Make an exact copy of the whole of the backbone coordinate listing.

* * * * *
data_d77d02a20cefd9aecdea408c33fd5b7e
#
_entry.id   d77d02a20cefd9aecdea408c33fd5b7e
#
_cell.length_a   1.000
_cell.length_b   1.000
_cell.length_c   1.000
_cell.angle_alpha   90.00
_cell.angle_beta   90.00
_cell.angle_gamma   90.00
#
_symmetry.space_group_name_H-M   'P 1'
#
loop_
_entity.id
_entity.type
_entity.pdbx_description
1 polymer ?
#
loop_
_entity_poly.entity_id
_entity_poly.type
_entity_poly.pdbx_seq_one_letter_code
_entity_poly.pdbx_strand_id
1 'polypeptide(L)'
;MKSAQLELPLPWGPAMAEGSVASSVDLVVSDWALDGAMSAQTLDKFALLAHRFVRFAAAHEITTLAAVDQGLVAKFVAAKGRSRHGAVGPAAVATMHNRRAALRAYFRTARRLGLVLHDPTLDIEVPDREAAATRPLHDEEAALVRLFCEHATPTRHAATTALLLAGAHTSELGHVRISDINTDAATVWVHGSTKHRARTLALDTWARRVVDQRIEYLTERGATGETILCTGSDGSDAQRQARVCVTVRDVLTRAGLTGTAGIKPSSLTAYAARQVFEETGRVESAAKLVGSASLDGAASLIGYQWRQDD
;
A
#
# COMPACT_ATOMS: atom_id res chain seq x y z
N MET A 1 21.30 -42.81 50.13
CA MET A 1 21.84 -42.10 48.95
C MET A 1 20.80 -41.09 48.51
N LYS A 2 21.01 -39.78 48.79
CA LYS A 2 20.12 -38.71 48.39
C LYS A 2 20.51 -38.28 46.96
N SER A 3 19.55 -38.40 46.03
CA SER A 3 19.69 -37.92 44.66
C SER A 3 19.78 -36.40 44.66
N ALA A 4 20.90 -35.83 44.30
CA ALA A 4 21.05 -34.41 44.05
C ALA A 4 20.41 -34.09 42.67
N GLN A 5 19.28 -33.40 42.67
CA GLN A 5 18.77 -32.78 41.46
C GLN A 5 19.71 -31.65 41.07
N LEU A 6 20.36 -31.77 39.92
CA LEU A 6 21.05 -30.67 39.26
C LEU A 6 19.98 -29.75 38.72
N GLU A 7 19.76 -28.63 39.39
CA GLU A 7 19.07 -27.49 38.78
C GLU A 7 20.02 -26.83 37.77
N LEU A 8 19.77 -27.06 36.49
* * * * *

data_d77d02a20cefd9aecdea408c33fd5b7e
#
_entry.id   d77d02a20cefd9aecdea408c33fd5b7e
#
_cell.length_a   1.000
_cell.length_b   1.000
_cell.length_c   1.000
_cell.angle_alpha   90.00
_cell.angle_beta   90.00
_cell.angle_gamma   90.00
#
_symmetry.space_group_name_H-M   'P 1'
#
loop_
_entity.id
_entity.type
_entity.pdbx_description
1 polymer ?
#
loop_
_entity_poly.entity_id
_entity_poly.type
_entity_poly.pdbx_seq_one_letter_code
_entity_poly.pdbx_strand_id
1 'polypeptide(L)'
;MKSAQLELPLPWGPAMAEGSVASSVDLVVSDWALDGAMSAQTLDKFALLAHRFVRFAAAHEITTLAAVDQGLVAKFVAAKGRSRHGAVGPAAVATMHNRRAALRAYFRTARRLGLVLHDPTLDIEVPDREAAATRPLHDEEAALVRLFCEHATPTRHAATTALLLAGAHTSELGHVRISDINTDAATVWVHGSTKHRARTLALDTWARRVVDQRIEYLTERGATGETILCTGSDGSDAQRQARVCVTVRDVLTRAGLTGTAGIKPSSLTAYAARQVFEETGRVESAAKLVGSASLDGAASLIGYQWRQDD
;
A
#
# COMPACT_ATOMS: atom_id res chain seq x y z
N MET A 1 21.30 -42.81 50.13
CA MET A 1 21.84 -42.10 48.95
C MET A 1 20.80 -41.09 48.51
N LYS A 2 21.01 -39.78 48.79
CA LYS A 2 20.12 -38.71 48.39
C LYS A 2 20.51 -38.28 46.96
N SER A 3 19.55 -38.40 46.03
CA SER A 3 19.69 -37.92 44.66
C SER A 3 19.78 -36.40 44.66
N ALA A 4 20.90 -35.83 44.30
CA ALA A 4 21.05 -34.41 44.05
C ALA A 4 20.41 -34.09 42.67
N GLN A 5 19.28 -33.40 42.67
CA GLN A 5 18.77 -32.78 41.46
C GLN A 5 19.71 -31.65 41.07
N LEU A 6 20.36 -31.77 39.92
CA LEU A 6 21.05 -30.67 39.26
C LEU A 6 19.98 -29.75 38.72
N GLU A 7 19.76 -28.63 39.39
CA GLU A 7 19.07 -27.49 38.78
C GLU A 7 20.02 -26.83 37.77
N LEU A 8 19.77 -27.06 36.49